(Reuters) - Australian Hannah Green had her lead whittled down to one stroke as Ariya Jutanugarn applied the heat in the third round of the Women’s PGA Championship in Minnesota on Saturday.
A three-putt bogey at the final hole for a two-under-par 70 left Green with a slender advantage with one round left at Hazeltine National in Chaska.
She posted a nine-under 207 total, while Ariya compiled a 68 to go to eight-under.
The former world number one from Thailand had been three shots behind after 16 holes but a birdie at the 17th, coupled with Green’s blemish at the last, reduced what had been a comfortable advantage for the Australian.
Americans Nelly Korda (69) and Lizette Salas (68) are equal third, four shots from the lead.
Green, in search of her first LPGA victory in her second season on tour, could become the third wire-to-wire winner of the championship.
She did not drive the ball well, but was in fine form with her irons and still hit 17 greens in regulation.
“Pretty disappointing to end with a three-putt. That’s my first one all week,” said the 22-year-old from Perth.
“I was kind of was struggling with my pace a little bit coming down the stretch, leaving some putts short in the heart.”
Green acknowledged that Sunday would be a big day in her career, though nerves did not bother her too much on Saturday.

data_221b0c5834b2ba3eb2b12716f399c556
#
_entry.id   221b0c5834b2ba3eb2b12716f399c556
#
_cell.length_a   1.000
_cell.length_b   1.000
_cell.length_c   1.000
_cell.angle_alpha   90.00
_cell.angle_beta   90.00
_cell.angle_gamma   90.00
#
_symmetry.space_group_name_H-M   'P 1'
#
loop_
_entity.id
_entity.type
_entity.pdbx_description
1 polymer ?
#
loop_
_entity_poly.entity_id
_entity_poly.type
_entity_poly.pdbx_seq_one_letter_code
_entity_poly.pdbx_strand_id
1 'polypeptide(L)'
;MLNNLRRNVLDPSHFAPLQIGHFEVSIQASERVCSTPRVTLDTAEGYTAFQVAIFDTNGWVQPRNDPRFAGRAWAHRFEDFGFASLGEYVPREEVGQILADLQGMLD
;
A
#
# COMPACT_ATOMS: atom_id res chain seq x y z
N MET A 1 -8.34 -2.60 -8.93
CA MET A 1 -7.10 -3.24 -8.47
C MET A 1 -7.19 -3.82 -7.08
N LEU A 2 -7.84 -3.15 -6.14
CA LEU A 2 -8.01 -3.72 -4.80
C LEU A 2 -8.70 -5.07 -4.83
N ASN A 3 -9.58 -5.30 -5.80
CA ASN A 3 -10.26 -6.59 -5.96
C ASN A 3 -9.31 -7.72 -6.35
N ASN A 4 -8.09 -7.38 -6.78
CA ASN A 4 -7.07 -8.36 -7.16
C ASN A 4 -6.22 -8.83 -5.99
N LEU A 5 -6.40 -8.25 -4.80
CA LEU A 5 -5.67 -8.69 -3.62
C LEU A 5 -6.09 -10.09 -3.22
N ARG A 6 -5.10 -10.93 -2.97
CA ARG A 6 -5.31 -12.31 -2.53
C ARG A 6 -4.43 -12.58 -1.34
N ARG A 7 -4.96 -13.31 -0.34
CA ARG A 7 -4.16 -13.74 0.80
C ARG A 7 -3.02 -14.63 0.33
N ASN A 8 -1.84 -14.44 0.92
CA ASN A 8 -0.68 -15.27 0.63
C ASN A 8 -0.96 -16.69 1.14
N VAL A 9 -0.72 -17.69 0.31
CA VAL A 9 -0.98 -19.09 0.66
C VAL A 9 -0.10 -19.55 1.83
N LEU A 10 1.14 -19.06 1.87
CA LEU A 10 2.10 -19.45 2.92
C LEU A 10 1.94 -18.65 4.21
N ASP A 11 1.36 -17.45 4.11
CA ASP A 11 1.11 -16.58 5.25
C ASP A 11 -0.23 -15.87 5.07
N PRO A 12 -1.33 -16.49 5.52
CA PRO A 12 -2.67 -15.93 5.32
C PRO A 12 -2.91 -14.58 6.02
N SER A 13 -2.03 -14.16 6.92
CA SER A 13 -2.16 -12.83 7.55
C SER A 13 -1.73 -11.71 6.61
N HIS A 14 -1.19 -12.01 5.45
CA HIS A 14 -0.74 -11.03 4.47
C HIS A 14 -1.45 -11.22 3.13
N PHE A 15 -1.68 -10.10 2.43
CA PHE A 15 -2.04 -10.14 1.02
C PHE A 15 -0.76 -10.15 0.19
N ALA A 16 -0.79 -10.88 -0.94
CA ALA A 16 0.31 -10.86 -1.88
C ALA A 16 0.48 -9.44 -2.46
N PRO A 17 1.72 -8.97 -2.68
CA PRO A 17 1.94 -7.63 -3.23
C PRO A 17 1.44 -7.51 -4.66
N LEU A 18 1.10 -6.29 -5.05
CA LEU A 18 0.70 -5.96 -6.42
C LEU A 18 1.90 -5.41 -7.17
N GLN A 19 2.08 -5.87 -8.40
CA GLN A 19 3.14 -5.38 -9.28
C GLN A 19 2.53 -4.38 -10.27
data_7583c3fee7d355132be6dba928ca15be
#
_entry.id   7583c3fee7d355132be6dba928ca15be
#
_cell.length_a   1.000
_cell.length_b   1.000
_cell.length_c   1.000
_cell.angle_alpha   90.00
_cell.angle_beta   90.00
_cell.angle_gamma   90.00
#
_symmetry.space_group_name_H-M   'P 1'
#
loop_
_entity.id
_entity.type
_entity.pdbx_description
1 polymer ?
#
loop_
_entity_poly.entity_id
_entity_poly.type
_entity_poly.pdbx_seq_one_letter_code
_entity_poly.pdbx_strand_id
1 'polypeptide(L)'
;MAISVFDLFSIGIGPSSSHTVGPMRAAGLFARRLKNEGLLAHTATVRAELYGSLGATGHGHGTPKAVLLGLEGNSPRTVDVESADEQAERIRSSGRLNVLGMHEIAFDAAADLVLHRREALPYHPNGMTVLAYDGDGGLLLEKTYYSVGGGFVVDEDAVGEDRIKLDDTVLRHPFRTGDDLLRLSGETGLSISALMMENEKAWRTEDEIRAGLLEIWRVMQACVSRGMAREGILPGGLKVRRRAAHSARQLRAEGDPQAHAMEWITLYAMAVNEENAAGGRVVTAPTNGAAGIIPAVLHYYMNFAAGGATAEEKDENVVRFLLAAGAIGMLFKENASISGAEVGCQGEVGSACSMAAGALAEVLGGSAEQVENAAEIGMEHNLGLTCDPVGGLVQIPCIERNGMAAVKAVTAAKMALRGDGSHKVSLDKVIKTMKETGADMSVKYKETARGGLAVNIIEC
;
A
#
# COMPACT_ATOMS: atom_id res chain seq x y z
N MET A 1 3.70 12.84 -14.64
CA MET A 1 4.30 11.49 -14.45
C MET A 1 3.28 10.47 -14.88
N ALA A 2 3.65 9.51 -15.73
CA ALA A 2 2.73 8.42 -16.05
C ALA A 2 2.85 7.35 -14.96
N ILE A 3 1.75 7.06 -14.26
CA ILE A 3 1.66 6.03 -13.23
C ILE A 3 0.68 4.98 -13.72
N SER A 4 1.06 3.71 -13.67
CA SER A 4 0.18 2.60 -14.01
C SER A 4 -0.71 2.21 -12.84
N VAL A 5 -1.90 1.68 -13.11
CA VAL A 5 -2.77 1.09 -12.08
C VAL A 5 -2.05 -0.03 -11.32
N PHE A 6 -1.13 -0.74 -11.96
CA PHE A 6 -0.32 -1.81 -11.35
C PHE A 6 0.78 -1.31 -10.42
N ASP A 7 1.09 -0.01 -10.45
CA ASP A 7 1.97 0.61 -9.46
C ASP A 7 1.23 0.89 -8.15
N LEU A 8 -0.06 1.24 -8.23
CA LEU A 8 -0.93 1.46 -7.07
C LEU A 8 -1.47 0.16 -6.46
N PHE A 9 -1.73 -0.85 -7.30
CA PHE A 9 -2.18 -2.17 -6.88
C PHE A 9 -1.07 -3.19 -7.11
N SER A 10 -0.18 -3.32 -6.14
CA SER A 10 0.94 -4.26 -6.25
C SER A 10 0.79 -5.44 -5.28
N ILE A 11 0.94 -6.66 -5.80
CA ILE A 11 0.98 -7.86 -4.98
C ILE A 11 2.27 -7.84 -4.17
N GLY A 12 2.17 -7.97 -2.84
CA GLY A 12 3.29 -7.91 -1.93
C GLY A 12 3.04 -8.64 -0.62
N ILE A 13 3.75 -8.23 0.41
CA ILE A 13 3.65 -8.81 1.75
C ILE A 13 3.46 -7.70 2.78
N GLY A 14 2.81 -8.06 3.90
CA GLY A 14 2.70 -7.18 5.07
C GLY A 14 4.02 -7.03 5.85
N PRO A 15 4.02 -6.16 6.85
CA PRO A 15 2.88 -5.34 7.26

“Surprisingly I wasn’t nervous on the first tee,” she said, adding that Ariya had been the perfect playing partner.
“I wasn’t really sure whether she would be a person that likes to talk on the golf course in between and she was lovely. She was asking me questions about things back Australia and vice versa.
“I think talking to her in between shots really calmed my nerves as well just to feel like she wasn’t as intimidating as her record would show.
“It’s my first time in this position so I feel like I will be a little bit nervous come tomorrow. I think I need to just slow things down and take my time and make sure I’m not rushing into any shots.”
Ariya, who has 10 LPGA victories, including two majors, the 2018 U.S. Women’s Open and the 2016 Women’s British Open, was happy with her form at the tournament so far.
“The last three days I’m really happy about how I play because I feel so free,” she said.
“I’m not thinking about outcome. I feel I have my own game.
“I want to have good commitment, fight and keep doing that until the last hole and I did (that on) every shot today.”
Reporting by Andrew Both in Cary, North Carolina; Editing by Peter Rutherford